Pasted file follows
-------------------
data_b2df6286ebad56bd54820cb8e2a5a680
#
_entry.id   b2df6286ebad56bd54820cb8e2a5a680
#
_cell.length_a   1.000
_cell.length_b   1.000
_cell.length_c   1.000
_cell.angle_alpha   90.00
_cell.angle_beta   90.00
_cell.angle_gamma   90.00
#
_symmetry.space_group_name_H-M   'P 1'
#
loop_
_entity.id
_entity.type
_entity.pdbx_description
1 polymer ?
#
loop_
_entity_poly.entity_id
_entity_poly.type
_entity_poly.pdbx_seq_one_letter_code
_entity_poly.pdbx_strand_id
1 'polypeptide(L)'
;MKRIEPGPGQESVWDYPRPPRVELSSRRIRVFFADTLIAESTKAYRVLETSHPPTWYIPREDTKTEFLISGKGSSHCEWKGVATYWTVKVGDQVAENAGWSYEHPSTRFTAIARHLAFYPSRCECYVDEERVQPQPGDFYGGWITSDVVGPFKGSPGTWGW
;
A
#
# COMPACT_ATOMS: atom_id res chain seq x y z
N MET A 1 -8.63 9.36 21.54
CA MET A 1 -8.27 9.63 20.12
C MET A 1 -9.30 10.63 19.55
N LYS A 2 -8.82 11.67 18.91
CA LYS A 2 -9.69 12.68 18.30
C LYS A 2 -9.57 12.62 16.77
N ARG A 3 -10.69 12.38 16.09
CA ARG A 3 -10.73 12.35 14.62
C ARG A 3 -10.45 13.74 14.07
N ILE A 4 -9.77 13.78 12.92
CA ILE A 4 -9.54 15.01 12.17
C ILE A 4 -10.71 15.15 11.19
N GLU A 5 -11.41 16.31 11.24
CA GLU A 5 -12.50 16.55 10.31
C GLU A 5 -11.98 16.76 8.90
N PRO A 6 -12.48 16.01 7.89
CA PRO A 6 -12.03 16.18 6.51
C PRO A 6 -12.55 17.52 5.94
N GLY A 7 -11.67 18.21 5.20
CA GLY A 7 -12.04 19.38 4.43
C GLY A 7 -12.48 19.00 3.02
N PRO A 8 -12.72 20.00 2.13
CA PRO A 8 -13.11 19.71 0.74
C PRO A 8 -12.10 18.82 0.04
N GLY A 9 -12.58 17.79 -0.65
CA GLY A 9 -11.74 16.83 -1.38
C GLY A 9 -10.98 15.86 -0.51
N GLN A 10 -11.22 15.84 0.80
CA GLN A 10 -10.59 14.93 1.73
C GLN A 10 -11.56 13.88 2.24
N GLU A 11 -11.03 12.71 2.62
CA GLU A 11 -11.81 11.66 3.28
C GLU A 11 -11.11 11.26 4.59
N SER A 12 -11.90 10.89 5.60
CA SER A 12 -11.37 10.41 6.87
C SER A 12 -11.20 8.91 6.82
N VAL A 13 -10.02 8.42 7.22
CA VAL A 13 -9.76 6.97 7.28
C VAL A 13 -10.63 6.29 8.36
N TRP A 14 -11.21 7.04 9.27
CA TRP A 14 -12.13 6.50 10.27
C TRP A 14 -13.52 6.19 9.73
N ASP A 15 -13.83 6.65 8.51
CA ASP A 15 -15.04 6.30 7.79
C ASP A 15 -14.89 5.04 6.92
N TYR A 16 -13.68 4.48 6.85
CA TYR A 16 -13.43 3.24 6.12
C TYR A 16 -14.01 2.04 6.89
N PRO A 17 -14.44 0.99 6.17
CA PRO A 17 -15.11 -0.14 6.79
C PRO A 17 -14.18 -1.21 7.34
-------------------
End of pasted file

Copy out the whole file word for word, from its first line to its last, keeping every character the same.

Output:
data_b2df6286ebad56bd54820cb8e2a5a680
#
_entry.id   b2df6286ebad56bd54820cb8e2a5a680
#
_cell.length_a   1.000
_cell.length_b   1.000
_cell.length_c   1.000
_cell.angle_alpha   90.00
_cell.angle_beta   90.00
_cell.angle_gamma   90.00
#
_symmetry.space_group_name_H-M   'P 1'
#
loop_
_entity.id
_entity.type
_entity.pdbx_description
1 polymer ?
#
loop_
_entity_poly.entity_id
_entity_poly.type
_entity_poly.pdbx_seq_one_letter_code
_entity_poly.pdbx_strand_id
1 'polypeptide(L)'
;MKRIEPGPGQESVWDYPRPPRVELSSRRIRVFFADTLIAESTKAYRVLETSHPPTWYIPREDTKTEFLISGKGSSHCEWKGVATYWTVKVGDQVAENAGWSYEHPSTRFTAIARHLAFYPSRCECYVDEERVQPQPGDFYGGWITSDVVGPFKGSPGTWGW
;
A
#
# COMPACT_ATOMS: atom_id res chain seq x y z
N MET A 1 -8.63 9.36 21.54
CA MET A 1 -8.27 9.63 20.12
C MET A 1 -9.30 10.63 19.55
N LYS A 2 -8.82 11.67 18.91
CA LYS A 2 -9.69 12.68 18.30
C LYS A 2 -9.57 12.62 16.77
N ARG A 3 -10.69 12.38 16.09
CA ARG A 3 -10.73 12.35 14.62
C ARG A 3 -10.45 13.74 14.07
N ILE A 4 -9.77 13.78 12.92
CA ILE A 4 -9.54 15.01 12.17
C ILE A 4 -10.71 15.15 11.19
N GLU A 5 -11.41 16.31 11.24
CA GLU A 5 -12.50 16.55 10.31
C GLU A 5 -11.98 16.76 8.90
N PRO A 6 -12.48 16.01 7.89
CA PRO A 6 -12.03 16.18 6.51
C PRO A 6 -12.55 17.52 5.94
N GLY A 7 -11.67 18.21 5.20
CA GLY A 7 -12.04 19.38 4.43
C GLY A 7 -12.48 19.00 3.02
N PRO A 8 -12.72 20.00 2.13
CA PRO A 8 -13.11 19.71 0.74
C PRO A 8 -12.10 18.82 0.04
N GLY A 9 -12.58 17.79 -0.65
CA GLY A 9 -11.74 16.83 -1.38
C GLY A 9 -10.98 15.86 -0.51
N GLN A 10 -11.22 15.84 0.80
CA GLN A 10 -10.59 14.93 1.73
C GLN A 10 -11.56 13.88 2.24
N GLU A 11 -11.03 12.71 2.62
CA GLU A 11 -11.81 11.66 3.28
C GLU A 11 -11.11 11.26 4.59
N SER A 12 -11.90 10.89 5.60
CA SER A 12 -11.37 10.41 6.87
C SER A 12 -11.20 8.91 6.82
N VAL A 13 -10.02 8.42 7.22
CA VAL A 13 -9.76 6.97 7.28
C VAL A 13 -10.63 6.29 8.36
N TRP A 14 -11.21 7.04 9.27
CA TRP A 14 -12.13 6.50 10.27
C TRP A 14 -13.52 6.19 9.73
N ASP A 15 -13.83 6.65 8.51
CA ASP A 15 -15.04 6.30 7.79
C ASP A 15 -14.89 5.04 6.92
N TYR A 16 -13.68 4.48 6.85
CA TYR A 16 -13.43 3.24 6.12
C TYR A 16 -14.01 2.04 6.89
N PRO A 17 -14.44 0.99 6.17
CA PRO A 17 -15.11 -0.14 6.79
C PRO A 17 -14.18 -1.21 7.34